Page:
Briefly stated, the objects of this invention are carried out by providing an actuator which consists of a central solid rod, a concentric perforated sleeve formed of the same material surrounding the central solid rod and rigidly connected thereto at one end, and an outer thermal shield surrounding both inner members. Hot air is introduced tangentially at one end of the actuator to produce a helical pattern of air flow along the axis thereof. The temperature of the air causes a short time constant expansion of the perforated sleeve and a longer time constant expansion of the :solid rod. Lever means are connected to the free end of the sleeve to position an element by the differential expansion of the two members. Additionally, means are provided for varying the time constants of the rod and sleeve.
DESCRIPTION OF THE DRAWING While the specification concludes with a series of claims which particularly point out and distinctly claim the subject matter which Applicant regards as his invention, the above and other related objects and features of applicant's invention will be apparent from a reading of the following description of a preferred embodiment given in connection with the accompanying drawing, in which:
FIG. 1 is a side plan view, taken partly in section, of an actuator constructed in accordance with this invention;
FIG. 2 is a bottom plan view, with portions broken away, of the actuator of FIG. 1;
portions of the actuator of DESCRIPTION OF A PREFERRED EMBODIMENT Referring now to the drawings wherein like numerals correspond to like elements throughout, an actuator constructed in accordance with applicant's invention is shown in FIGS. 1 and 2 and is designated with the numeral 10. The actuator is comprised basically of a solid rod 12, which is surrounded by a hollowperforated sleeve I4. The rod 12 and the sleeve 14 are, in turn, surrounded by athermal shield 16, which is comprised of a generally hollow cylindrical rod.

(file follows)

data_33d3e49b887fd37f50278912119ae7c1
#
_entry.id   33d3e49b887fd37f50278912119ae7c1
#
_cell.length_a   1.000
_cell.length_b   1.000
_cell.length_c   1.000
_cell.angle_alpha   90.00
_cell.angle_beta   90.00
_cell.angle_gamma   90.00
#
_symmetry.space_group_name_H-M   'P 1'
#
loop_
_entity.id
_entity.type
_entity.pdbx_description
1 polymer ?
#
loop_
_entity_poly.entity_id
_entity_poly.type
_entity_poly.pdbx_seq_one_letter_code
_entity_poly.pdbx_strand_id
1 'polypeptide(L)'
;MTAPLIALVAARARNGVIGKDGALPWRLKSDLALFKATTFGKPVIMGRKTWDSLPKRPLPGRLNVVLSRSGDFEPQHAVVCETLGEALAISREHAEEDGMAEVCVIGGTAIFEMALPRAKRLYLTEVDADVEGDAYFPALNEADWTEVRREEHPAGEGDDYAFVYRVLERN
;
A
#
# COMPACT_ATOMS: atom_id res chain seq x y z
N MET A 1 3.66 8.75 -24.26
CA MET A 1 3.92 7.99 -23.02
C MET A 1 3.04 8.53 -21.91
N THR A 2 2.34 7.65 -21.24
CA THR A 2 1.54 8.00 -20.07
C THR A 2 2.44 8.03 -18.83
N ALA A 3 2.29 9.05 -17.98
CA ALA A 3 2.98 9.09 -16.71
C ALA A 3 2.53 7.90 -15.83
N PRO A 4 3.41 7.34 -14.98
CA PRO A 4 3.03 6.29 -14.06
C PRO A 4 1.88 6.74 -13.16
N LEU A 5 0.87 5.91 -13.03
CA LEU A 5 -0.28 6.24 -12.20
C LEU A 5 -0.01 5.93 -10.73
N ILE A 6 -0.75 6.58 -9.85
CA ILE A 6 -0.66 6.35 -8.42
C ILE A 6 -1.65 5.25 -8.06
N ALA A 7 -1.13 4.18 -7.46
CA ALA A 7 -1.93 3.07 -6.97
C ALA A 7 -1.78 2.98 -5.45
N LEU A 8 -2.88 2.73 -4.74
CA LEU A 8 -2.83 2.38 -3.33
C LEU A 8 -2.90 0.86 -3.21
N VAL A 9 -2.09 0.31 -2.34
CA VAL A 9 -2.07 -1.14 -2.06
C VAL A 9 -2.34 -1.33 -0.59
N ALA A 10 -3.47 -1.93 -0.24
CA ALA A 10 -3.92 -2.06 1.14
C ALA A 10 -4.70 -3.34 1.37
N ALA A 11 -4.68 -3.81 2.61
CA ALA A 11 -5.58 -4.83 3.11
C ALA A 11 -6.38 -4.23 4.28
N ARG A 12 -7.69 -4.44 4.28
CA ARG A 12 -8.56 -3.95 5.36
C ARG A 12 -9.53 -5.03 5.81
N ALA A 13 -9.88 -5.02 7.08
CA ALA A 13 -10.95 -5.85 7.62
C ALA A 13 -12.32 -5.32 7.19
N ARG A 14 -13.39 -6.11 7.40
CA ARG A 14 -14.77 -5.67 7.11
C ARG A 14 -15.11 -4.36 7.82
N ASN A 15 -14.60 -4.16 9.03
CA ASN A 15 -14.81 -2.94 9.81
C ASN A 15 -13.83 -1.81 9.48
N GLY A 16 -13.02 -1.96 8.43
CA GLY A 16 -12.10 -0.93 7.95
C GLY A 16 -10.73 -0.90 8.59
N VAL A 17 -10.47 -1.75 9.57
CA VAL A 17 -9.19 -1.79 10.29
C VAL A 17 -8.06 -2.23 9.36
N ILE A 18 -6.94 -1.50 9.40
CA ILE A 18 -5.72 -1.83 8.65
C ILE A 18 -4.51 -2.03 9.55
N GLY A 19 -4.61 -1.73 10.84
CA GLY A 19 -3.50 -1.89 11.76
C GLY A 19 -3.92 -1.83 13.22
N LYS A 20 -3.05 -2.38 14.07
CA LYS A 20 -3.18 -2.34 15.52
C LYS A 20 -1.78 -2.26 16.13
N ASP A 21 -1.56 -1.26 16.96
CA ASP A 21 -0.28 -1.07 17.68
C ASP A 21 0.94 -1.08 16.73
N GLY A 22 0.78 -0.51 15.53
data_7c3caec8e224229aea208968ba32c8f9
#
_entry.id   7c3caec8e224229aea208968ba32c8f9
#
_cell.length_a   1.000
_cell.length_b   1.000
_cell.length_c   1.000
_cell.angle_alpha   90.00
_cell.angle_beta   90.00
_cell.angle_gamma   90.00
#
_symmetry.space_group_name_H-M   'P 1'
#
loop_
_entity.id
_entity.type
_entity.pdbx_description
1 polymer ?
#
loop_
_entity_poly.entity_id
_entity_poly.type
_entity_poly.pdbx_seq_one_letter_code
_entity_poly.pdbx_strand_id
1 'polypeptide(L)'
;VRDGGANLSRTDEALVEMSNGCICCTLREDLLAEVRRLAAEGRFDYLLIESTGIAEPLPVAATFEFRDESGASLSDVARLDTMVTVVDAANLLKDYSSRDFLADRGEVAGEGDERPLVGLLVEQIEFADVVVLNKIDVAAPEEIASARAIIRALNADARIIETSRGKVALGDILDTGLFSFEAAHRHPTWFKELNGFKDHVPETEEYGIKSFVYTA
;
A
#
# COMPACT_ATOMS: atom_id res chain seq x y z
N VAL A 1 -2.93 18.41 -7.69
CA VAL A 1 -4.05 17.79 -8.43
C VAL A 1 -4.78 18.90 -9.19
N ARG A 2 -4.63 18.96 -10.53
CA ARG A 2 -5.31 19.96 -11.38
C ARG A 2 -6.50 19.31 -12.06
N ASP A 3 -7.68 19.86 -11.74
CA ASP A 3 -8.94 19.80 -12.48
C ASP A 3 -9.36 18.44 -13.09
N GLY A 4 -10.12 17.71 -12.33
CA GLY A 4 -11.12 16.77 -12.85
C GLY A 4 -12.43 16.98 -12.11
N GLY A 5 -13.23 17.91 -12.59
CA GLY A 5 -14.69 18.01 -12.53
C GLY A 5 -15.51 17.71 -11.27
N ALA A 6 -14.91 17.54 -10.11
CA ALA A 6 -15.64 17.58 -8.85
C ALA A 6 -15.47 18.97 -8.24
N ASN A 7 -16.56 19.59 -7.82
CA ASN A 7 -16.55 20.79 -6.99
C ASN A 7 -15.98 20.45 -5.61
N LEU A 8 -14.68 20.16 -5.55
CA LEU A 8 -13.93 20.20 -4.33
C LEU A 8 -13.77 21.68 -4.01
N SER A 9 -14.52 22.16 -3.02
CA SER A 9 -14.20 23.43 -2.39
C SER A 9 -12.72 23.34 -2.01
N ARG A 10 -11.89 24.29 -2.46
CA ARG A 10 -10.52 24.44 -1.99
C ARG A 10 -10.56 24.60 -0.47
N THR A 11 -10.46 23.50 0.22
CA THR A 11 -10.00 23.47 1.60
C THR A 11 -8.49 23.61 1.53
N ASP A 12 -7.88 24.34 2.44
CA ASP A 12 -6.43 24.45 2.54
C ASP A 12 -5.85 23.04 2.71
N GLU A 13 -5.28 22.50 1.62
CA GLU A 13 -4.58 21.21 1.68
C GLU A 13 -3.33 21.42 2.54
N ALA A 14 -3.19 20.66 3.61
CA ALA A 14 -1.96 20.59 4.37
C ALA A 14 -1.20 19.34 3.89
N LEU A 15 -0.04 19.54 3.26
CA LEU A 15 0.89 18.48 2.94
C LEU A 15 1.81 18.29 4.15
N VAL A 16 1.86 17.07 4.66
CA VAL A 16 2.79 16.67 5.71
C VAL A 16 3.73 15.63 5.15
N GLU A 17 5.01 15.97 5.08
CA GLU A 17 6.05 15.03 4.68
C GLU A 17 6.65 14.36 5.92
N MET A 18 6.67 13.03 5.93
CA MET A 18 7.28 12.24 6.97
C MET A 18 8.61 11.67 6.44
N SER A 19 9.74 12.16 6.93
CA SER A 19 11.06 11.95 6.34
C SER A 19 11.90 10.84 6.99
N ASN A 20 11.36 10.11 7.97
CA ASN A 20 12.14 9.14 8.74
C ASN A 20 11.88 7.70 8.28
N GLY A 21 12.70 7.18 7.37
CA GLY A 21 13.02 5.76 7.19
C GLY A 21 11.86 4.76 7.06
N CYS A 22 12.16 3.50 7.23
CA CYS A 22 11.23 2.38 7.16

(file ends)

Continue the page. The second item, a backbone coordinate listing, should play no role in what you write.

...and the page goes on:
The thermal shield 16 includes-a fitting 18 located at one end thereof which cooperates with a radial inlet 20 to provide an opening for the passage of air to the interior of the actuator 10. The thermal shield lfi further includes a fitting 22 at its opposite end which cooperates with an axial opening 24 to provide a second passageway for the passage of air to the interior of the actuator 10. The purpose of these passageways will become apparent when the operation of the actuator is described.
The end of the thermal shield 16 which is opposite that provided with the fitting 22 is provided with a flange 26 which supports a U-shaped bracket 28. The U-shaped bracket 28 includes a pair of parallel legs 30 and 32 interconnected by a .bight portion 34. The leg portions 30 and 32 are provided with openings 36 and 38 respectively, approximately midway along their lengths to receive one end of the solid rod 12. The free end of the rod 12 is provided with a threaded portion 40 in order that the actuator 10 may berigidly connected to the .bracket 28 by means ofa nut 42.
The opening 38 in the leg 32 of the bracket 28 is sized so as to additionally receive a cylindrical, flanged end 44 of the perforated sleeve 14.
As clearly shown in FIG. I, the solid rod 12 is provided with a Grapitor bearing and seal 46 which fits between the interior surface 47 of the flanged end 44 of the sleeve 14 and the exterior surface of the rod 12. The bearing and seal 46 is dimensioned such as to slidingly engage the inner peripheral surface 47 of the flange end 44 such that relative motion is permitted between the rod I2 and the flange end 44. The bearing and seal 46 is preferably of the type which permits this relative sliding motion while preventing the flow of fluid between the inner peripheral surface 47 and the bearing and seal 46. The bearing and seal 46 is restrained from axial movement along the rod 12 by means of a flange 48 formed as part of the rod I2. On its opposite end the bearing and seal is restrained by engagement with the leg portion 30 of the bracket 28.